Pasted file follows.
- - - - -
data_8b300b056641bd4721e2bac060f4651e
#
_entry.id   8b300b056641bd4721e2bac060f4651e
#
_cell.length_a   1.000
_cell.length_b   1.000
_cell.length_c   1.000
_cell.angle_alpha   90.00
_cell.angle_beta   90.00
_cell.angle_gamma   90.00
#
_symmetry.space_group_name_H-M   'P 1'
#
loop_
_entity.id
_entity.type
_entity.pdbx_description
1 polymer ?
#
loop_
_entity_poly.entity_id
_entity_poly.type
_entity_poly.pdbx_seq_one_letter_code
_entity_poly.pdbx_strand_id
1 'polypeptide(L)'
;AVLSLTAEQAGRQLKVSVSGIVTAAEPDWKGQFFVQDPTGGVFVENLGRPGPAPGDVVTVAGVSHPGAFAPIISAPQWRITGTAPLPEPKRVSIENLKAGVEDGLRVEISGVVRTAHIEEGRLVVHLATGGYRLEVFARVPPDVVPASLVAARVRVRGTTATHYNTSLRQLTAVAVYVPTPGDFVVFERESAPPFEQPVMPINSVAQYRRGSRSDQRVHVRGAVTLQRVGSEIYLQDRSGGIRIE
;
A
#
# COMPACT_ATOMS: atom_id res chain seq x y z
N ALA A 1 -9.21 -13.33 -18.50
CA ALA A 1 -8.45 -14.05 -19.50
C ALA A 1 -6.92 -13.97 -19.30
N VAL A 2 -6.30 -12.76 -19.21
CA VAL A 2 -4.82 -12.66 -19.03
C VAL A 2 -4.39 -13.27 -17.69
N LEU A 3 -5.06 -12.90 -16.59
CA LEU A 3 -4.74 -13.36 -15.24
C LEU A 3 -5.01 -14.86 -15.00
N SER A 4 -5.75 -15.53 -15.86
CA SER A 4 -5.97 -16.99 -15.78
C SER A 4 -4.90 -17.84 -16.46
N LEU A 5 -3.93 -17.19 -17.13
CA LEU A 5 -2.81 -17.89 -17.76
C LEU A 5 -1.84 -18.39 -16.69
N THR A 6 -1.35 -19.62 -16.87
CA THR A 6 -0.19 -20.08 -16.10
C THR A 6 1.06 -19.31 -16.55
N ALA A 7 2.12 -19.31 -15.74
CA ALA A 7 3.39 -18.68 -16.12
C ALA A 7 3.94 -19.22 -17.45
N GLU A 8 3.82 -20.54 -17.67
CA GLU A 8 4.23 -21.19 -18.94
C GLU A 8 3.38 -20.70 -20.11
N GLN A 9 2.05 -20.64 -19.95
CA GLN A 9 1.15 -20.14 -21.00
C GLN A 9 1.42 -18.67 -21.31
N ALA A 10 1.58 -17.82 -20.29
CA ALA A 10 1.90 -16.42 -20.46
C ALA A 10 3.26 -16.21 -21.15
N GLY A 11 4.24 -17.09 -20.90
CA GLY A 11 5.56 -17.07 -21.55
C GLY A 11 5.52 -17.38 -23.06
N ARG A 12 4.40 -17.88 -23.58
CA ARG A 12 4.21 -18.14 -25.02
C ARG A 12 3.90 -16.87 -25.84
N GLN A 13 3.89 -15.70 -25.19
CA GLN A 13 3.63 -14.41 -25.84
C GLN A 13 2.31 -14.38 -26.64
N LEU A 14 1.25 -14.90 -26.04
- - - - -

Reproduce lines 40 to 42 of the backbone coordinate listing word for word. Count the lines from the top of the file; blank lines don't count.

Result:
N SER A 4 -5.75 -15.53 -15.86
CA SER A 4 -5.97 -16.99 -15.78
C SER A 4 -4.90 -17.84 -16.46